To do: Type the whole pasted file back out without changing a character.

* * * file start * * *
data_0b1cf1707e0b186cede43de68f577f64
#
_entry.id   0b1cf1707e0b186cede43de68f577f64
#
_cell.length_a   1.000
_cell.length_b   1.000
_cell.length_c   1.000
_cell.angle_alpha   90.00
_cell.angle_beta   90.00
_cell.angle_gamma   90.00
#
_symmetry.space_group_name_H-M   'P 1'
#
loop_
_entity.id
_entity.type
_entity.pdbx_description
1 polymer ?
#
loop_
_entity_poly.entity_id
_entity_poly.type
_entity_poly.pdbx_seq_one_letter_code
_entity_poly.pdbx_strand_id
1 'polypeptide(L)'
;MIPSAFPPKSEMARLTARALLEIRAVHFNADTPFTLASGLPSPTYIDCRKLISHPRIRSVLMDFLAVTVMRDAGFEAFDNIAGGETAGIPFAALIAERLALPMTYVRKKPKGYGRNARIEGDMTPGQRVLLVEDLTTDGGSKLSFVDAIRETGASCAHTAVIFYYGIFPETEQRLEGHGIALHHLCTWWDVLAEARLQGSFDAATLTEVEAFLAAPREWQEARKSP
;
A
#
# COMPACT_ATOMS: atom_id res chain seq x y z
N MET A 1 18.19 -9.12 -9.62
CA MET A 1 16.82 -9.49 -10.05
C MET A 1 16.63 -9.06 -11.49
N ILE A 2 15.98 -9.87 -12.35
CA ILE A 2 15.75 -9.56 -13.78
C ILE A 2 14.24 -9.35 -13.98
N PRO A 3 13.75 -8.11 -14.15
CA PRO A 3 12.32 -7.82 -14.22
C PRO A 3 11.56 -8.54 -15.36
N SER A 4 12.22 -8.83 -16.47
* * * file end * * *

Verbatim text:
data_0b1cf1707e0b186cede43de68f577f64
#
_entry.id   0b1cf1707e0b186cede43de68f577f64
#
_cell.length_a   1.000
_cell.length_b   1.000
_cell.length_c   1.000
_cell.angle_alpha   90.00
_cell.angle_beta   90.00
_cell.angle_gamma   90.00
#
_symmetry.space_group_name_H-M   'P 1'
#
loop_
_entity.id
_entity.type
_entity.pdbx_description
1 polymer ?
#
loop_
_entity_poly.entity_id
_entity_poly.type
_entity_poly.pdbx_seq_one_letter_code
_entity_poly.pdbx_strand_id
1 'polypeptide(L)'
;MIPSAFPPKSEMARLTARALLEIRAVHFNADTPFTLASGLPSPTYIDCRKLISHPRIRSVLMDFLAVTVMRDAGFEAFDNIAGGETAGIPFAALIAERLALPMTYVRKKPKGYGRNARIEGDMTPGQRVLLVEDLTTDGGSKLSFVDAIRETGASCAHTAVIFYYGIFPETEQRLEGHGIALHHLCTWWDVLAEARLQGSFDAATLTEVEAFLAAPREWQEARKSP
;
A
#
# COMPACT_ATOMS: atom_id res chain seq x y z
N MET A 1 18.19 -9.12 -9.62
CA MET A 1 16.82 -9.49 -10.05
C MET A 1 16.63 -9.06 -11.49
N ILE A 2 15.98 -9.87 -12.35
CA ILE A 2 15.75 -9.56 -13.78
C ILE A 2 14.24 -9.35 -13.98
N PRO A 3 13.75 -8.11 -14.15
CA PRO A 3 12.32 -7.82 -14.22
C PRO A 3 11.56 -8.54 -15.36
N SER A 4 12.22 -8.83 -16.47